This factor describes your identity as an entity. Your behaviour, the way you interact with your phone, laptop, applications are all indicators of your identity. These are driven by behavioural analysis using Machine Learning that learns your characteristics daily. The feature of windows 8 called Picture Password is an example of this factor. It enables authentication based on how you interact with a picture.
What are the different types of authentication?
- Two-factor authentication: This authentication method is as the name suggests—requires two factors to authenticate you. Logging in to create a new account in application is a classic example. Initially, the application asks you to enter your phone number. The mobile phone to which you have serves as one way to authenticate along with a follow up OTP generated on your phone—a code which only you possess.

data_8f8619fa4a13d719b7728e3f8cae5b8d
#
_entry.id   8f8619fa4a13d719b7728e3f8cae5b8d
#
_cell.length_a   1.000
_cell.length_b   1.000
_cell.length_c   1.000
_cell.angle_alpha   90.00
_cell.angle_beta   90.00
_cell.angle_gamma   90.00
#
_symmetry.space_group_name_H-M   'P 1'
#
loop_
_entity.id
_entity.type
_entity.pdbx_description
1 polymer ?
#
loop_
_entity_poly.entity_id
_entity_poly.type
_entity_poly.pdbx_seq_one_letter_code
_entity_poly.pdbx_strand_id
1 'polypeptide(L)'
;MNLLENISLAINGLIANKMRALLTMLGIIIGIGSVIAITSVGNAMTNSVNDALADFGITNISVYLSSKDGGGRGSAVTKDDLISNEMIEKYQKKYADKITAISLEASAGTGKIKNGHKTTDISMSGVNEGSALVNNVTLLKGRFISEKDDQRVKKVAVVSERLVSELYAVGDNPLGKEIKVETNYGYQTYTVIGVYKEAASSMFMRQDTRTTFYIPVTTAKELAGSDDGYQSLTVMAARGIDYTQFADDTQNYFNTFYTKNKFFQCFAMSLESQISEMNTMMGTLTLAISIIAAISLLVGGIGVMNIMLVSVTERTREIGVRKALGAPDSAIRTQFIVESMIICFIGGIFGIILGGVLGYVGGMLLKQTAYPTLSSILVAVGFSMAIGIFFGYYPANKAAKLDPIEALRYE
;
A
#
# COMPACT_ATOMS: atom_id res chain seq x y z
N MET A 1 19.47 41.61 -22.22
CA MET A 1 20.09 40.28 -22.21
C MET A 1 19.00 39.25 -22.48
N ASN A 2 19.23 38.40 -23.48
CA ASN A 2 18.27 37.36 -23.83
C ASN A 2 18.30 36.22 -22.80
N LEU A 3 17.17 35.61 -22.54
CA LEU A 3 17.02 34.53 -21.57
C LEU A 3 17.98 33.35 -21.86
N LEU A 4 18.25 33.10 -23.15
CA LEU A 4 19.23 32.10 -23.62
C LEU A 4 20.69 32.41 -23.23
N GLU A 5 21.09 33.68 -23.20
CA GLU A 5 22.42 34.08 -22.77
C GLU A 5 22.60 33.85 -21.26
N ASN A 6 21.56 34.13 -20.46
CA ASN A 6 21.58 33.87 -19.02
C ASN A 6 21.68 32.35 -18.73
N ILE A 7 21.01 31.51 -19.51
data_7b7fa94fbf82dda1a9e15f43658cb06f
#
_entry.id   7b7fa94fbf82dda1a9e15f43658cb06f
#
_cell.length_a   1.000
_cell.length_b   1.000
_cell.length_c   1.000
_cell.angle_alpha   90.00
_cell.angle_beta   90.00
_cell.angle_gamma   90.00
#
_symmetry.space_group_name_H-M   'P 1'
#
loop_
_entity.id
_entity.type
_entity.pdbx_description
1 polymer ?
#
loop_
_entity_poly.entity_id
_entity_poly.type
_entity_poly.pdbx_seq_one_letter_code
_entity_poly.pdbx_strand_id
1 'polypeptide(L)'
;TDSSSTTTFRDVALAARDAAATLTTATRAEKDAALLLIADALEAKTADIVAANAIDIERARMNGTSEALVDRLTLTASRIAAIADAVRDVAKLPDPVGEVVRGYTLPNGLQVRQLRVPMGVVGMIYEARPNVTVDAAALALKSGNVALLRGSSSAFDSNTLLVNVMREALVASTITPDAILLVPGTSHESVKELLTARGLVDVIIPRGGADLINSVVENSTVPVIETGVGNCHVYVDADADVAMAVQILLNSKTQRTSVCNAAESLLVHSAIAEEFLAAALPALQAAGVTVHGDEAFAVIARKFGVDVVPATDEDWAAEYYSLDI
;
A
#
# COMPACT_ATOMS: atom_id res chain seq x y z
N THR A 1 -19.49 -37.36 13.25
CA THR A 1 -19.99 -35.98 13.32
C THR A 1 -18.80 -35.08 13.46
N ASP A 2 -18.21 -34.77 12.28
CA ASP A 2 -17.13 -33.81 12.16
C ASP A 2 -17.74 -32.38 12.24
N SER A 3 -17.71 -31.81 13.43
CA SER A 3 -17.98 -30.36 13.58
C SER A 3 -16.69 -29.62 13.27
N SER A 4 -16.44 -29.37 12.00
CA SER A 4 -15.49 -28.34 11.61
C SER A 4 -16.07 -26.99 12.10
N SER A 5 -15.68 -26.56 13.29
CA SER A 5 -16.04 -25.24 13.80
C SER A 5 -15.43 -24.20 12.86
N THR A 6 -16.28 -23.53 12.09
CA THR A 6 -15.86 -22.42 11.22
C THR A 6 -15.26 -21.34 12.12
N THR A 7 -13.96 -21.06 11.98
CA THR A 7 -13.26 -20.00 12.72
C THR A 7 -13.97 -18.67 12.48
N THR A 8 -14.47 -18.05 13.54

- Multi-factor authentication-This authentication requires you to verify your identity in multiple ways. Say you want to login to an application, after the initial login process with a username and password which is something you know, the application might prompt you to verify your identity using fingerprint authentication which is something you are. These different types of authentication methods help alleviate the authentication process.
- Soft tokens and hard tokens: These methods of authentication rely on something you have. Soft tokens are similar to OTP generated authentication, which is a unique code sent to you with a limited amount of time to utilise it. Hard tokens are something that you can physically carry to authenticate such as a smart card, USB drive, etc.